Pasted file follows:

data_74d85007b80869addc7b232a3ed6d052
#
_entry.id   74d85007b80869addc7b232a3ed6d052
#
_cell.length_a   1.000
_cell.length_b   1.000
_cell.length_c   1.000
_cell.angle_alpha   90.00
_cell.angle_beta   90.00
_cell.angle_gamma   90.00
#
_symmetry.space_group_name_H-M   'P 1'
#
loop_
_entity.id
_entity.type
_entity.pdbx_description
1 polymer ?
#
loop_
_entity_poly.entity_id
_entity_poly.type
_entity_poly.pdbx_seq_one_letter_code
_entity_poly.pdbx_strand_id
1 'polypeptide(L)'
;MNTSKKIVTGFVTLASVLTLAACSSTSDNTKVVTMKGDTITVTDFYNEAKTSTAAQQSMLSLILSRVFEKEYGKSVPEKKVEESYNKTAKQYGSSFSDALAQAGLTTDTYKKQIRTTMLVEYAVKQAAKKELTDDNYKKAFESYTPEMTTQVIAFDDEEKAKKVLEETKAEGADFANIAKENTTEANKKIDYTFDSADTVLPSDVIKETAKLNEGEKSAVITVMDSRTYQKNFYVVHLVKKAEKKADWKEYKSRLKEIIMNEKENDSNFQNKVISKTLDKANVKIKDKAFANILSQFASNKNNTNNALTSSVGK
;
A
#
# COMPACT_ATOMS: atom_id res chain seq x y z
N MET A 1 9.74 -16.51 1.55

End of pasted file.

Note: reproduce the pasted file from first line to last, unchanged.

data_74d85007b80869addc7b232a3ed6d052
#
_entry.id   74d85007b80869addc7b232a3ed6d052
#
_cell.length_a   1.000
_cell.length_b   1.000
_cell.length_c   1.000
_cell.angle_alpha   90.00
_cell.angle_beta   90.00
_cell.angle_gamma   90.00
#
_symmetry.space_group_name_H-M   'P 1'
#
loop_
_entity.id
_entity.type
_entity.pdbx_description
1 polymer ?
#
loop_
_entity_poly.entity_id
_entity_poly.type
_entity_poly.pdbx_seq_one_letter_code
_entity_poly.pdbx_strand_id
1 'polypeptide(L)'
;MNTSKKIVTGFVTLASVLTLAACSSTSDNTKVVTMKGDTITVTDFYNEAKTSTAAQQSMLSLILSRVFEKEYGKSVPEKKVEESYNKTAKQYGSSFSDALAQAGLTTDTYKKQIRTTMLVEYAVKQAAKKELTDDNYKKAFESYTPEMTTQVIAFDDEEKAKKVLEETKAEGADFANIAKENTTEANKKIDYTFDSADTVLPSDVIKETAKLNEGEKSAVITVMDSRTYQKNFYVVHLVKKAEKKADWKEYKSRLKEIIMNEKENDSNFQNKVISKTLDKANVKIKDKAFANILSQFASNKNNTNNALTSSVGK
;
A
#
# COMPACT_ATOMS: atom_id res chain seq x y z
N MET A 1 9.74 -16.51 1.55